4. Ouch! I just watched the bunneh apple video to make sure I got the geometry right (hey, they _are_ the cut-e!), and the consistent cutting _towards_ different parts of the body got me the heebie-jeebies. Unless I can figure out how to cut those properly, no funneh bunneh for me!

    Next up in the science kitchen series: “Statistics of cut wounds depending on knife vs body dynamics.”

    1. And, seeing the unwarranted beating our japanese resident got above, I mean no disrespect of cultural differences. Just my personal reaction.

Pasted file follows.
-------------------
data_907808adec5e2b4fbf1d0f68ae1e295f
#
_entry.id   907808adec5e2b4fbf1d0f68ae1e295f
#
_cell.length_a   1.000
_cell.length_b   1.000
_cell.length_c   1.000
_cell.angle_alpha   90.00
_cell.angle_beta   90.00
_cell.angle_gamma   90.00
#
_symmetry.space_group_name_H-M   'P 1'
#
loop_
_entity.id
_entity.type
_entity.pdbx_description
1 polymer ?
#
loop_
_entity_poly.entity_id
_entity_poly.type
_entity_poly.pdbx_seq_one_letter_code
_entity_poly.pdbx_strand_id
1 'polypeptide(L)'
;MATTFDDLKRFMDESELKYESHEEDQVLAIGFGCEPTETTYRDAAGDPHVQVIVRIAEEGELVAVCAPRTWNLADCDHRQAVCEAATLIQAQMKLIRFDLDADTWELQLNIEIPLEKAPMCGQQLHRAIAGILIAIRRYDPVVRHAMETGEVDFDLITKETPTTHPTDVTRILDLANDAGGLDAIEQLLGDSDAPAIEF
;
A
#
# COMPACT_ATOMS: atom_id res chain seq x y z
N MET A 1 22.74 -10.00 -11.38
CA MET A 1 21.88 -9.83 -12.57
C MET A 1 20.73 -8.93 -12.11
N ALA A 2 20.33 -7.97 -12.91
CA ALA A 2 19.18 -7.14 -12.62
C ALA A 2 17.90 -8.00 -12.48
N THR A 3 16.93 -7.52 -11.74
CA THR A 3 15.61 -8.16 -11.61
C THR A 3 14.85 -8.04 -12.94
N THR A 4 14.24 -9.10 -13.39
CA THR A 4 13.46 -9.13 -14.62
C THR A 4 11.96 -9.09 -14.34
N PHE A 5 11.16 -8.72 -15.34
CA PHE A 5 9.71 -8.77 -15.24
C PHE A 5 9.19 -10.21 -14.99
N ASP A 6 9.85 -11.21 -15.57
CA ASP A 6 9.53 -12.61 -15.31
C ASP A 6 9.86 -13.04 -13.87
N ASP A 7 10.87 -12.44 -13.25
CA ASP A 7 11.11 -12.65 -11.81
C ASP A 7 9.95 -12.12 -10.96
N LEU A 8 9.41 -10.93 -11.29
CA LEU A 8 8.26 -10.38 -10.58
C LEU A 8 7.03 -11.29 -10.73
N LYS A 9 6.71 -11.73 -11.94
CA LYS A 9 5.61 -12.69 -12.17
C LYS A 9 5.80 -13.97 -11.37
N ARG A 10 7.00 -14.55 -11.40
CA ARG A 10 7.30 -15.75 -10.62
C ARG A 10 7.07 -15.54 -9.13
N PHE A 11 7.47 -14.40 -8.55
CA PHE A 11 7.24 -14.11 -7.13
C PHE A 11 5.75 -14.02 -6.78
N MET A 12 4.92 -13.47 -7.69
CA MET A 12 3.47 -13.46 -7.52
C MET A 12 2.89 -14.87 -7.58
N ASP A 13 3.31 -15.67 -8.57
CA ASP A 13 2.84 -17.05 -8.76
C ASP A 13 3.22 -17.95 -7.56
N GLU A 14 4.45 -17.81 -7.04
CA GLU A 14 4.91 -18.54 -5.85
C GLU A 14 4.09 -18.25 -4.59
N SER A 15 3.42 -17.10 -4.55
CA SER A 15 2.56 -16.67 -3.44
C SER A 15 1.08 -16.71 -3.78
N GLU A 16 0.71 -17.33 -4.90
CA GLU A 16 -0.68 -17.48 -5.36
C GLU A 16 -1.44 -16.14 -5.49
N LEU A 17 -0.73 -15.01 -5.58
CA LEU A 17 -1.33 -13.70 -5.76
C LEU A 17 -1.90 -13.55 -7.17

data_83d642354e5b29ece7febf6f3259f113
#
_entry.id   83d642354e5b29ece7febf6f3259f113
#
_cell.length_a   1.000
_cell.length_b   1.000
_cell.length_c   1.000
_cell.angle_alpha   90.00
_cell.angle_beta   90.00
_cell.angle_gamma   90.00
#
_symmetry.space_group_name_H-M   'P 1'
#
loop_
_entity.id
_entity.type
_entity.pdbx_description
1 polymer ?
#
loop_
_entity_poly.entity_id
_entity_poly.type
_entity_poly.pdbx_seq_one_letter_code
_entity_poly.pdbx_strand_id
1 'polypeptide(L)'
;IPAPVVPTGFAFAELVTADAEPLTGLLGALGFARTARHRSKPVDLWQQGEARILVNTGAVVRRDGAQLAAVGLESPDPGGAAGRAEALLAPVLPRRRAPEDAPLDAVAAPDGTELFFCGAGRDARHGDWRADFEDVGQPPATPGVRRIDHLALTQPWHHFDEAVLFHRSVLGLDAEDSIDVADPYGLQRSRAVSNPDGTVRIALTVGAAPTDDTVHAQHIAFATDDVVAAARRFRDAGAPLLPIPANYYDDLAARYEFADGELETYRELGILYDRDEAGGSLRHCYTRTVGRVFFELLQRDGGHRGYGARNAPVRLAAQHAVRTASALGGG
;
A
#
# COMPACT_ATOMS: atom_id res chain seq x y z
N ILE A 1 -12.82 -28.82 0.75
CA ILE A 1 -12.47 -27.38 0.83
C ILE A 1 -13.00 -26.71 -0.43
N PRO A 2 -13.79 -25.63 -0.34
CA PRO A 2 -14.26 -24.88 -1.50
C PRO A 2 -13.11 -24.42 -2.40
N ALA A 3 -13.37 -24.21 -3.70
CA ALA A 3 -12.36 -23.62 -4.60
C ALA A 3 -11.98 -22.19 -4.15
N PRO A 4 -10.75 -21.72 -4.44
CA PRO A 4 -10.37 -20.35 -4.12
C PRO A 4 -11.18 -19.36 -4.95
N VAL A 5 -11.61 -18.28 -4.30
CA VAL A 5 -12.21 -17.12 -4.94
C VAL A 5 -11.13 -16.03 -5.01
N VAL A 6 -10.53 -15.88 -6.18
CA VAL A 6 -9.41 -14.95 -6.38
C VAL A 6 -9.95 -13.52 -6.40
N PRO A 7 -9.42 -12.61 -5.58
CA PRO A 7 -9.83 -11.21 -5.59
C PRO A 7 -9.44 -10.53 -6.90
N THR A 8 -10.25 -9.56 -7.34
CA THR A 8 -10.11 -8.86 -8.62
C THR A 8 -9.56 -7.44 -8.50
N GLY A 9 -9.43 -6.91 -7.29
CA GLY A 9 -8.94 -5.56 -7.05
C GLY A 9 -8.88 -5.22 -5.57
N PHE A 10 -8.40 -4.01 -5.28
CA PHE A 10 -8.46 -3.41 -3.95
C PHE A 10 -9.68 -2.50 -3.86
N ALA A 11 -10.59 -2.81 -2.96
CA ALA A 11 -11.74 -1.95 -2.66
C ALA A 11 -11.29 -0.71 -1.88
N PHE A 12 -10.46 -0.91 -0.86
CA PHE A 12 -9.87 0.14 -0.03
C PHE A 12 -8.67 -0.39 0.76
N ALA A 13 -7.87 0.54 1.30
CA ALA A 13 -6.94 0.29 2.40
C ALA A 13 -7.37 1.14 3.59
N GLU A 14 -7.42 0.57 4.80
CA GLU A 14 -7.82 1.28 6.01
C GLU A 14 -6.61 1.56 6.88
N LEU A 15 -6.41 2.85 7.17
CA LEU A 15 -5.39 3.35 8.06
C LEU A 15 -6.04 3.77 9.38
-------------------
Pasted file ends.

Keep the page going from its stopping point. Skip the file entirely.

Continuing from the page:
1. My cutting skillz are *so* not up to par–as I said above, for most things, I am completely self-taught. Some things I’ve learned from my mother-in-law (though she herself says she doesn’t like cooking, and doesn’t make anything cute–had to learn that from my neighbors, and books). I grew up mostly using a small paring knife to cut fruit and vegetables because my mom did. In Japan–it’s the huge Houchou (kitchen knife) or nothing, so my hands have had to dope it out on their own. In between nursing, toilet training, sibling fights (three kids born in four years–I don’t recommend it;-)). I would think, though, after you put the cuts in for the ears, that you could turn the apple around and cut towards the V, but away from yourself if that gives you the Heebie-Jeebies:-)) You oughta see me cutting toufu…(right on the hand). There is, of course, a “right” way to cut everything in Japan, and foreigners *never* do it the “right” way (example: the v-cut to cut out the core. I grew up cutting the core out of a quarter slice in one smooth cut from one end to the other. My husband watched me do that and freaked out. “No! No! Chigau, yo! That wastes some of the apple!” Hence, the two-sided, small v-cut to take out the core. *sigh* :-))